It is usual to perform the FM to AM conversion process by means of a SMF. The strongly chirped light emerging from the electrooptical modulator is temporally distorted and compressed due to the propagation inside the fiber. A rigorous analysis of the quadratic approximation in Eq. (5) must be carried out to test the performance of the setup. Generally speaking, the spectral bandwidth of the incoming signal, Δω, should be limited to Δω < 3∣β 2/β 3∣. For the case of perfect sinusoidal modulation, we have cn = Jn(Δθ) . To obtain a rough estimation for the optical bandwidth of the phase-modulated signal, we plot in Fig. 5 Jn(Δθ) versus the modulation index Δθ. Four different values of the order n have been considered. The modulation index ranges within the interval 0 < Δθ < 10 . From this plot we can assume that the main contribution to the output intensity comes from the Bessel functions with an order lower than 10. Thus, the condition for the validity of the parabolic approximation reads 20f< 3∣β 2/β 3∣. If we have an optical source peaked at the 1.55μm window, for a standard SMF we obtain β 2 =-2.168×10-2 ps 2/m and β 3 = 1.2661×10-4 ps 3 /m. In this way, the value of the term (3/20)∣β 2/β 3∣ is approximately 25THz. So, the above inequality is widely satisfied even for the fastest commercially available electrooptical modulator, which works in the GHz range.
The response of a LCFG operating in reflection is assumed to be a phase quadratic function only over a limited bandwidth ΔΩ . As a result two conditions must be fulfilled for the use of a LCFG as dispersive element. First, the carrier frequency should match the central frequency of the reflected spectral band of the grating. Second, the full spectral bandwidth of the phase-modulated light, Δω, must be lower than ΔΩ. The spectral bandwidth of the element is related to the length through the expression L = c∣Φ2∣ΔΩ/2neff , with neff the effective refractive index. We assume that the LCFG is designed to match the condition Φ2 = Φ2T/4 and, analogous to the previous case, Δω can be roughly estimated to be 20f. Thus, the device will provide a linear time delay whenever Lf > 20c/8neff . A LCFG 4 cm long is good enough for f = 25GHz.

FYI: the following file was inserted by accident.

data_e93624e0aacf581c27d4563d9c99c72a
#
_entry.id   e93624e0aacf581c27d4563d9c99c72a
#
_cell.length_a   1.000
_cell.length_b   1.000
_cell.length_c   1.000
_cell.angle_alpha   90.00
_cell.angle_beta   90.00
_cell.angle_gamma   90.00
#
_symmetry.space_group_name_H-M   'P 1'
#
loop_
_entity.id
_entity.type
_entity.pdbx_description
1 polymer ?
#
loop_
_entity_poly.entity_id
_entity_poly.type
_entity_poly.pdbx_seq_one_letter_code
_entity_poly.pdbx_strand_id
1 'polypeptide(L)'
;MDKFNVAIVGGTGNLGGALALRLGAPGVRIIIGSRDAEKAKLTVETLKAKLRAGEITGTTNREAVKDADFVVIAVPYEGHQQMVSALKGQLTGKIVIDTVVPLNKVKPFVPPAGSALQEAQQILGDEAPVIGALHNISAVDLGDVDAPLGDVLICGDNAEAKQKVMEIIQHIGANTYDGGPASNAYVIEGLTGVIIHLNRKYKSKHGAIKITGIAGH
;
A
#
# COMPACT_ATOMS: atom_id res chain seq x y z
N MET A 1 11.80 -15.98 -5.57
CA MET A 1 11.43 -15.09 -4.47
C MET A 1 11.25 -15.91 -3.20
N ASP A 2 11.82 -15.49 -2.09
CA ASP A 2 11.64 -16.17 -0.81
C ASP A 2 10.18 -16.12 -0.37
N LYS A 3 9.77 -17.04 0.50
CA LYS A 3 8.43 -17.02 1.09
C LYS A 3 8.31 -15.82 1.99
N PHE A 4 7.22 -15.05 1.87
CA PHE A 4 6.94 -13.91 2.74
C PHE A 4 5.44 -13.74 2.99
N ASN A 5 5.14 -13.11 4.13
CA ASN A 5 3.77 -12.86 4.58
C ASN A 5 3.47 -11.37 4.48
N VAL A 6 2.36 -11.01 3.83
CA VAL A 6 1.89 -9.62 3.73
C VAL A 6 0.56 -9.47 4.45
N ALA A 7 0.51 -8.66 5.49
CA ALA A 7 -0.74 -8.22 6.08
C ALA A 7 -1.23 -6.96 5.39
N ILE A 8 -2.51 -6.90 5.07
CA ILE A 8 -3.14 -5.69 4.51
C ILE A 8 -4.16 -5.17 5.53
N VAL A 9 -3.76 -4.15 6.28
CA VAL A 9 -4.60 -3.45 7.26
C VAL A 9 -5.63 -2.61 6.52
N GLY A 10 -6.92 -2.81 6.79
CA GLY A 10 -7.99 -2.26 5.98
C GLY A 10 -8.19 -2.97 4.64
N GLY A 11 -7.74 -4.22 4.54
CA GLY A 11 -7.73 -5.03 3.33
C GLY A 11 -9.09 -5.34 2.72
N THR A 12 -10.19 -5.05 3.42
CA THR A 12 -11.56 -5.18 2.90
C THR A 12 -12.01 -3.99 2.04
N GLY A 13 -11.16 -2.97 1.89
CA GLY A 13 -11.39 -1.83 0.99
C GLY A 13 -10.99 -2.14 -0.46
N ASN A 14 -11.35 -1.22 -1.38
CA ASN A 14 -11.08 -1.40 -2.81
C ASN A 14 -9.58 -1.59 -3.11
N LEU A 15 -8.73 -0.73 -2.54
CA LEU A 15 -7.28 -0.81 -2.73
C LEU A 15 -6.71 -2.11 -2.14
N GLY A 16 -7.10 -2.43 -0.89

The evolution of an input field, consisted in a periodically phase-modulated CW light, into an arbitrary GDD circuit has been carried out in terms of the Talbot dispersion. The periodicity of the phase function has allowed us to derive an analytical formula for the FM to AM conversion process at one quarter of the Talbot dispersion. Furthermore, we have provided theoretical support for the recently experimentally demonstrated generation of a flat-top-pulse train using a phase modulator and a LCFG. We have also considered the generation of ultra-flat-top light pulses by phase modulation with a square-wave-type signal, which could be employed for RZ modulation format. We numerically show that a SMF or LCFG can be used as an efficient GDD device in terms of the spectral bandwidth of the modulated signal. We would like to mention that the mathematical framework developed in this work is also applicable to the case of a multimode laser source, such as a FP laser, working in the frequency-modulated supermode regime. In this case, the frequency of the equivalent modulator will be given by the free spectral range of the longitudinal modes supported by the laser cavity. In the framework of the space-time analogy, the above results constitute the temporal analogue of the Fresnel diffraction field diffracted by a pure phase grating.
We note that the Fourier series expansion of exp(jV(τ)) in Eq. (2) can be rewritten as
From the above equation, we have
Let us now particularize Eq. (8) for Φ2 = Φ2T/4. We obtain
where, taking into account Eq. (4),
which is Eq. (10) in the text.
The authors gratefully acknowledge fruitful discussions with Professor Jorge Ojeda-Castañeda and Dr. Juan Carlos Barreiro about array illuminators and Talbot effect, which inspired this work. This research was funded by the Directión General de Investigatión Científica y Técnica, Spain, under the project FIS2004-02404. Partial financial support from projects TEC2004-04754-C03-02 and UNJM-E025, fondos FEDER-MCT, is also acknowledged. Víctor Torres gratefully acknowledges financial assistance from a FPU grant of the Ministerio de Educatión y Ciencia, Spain.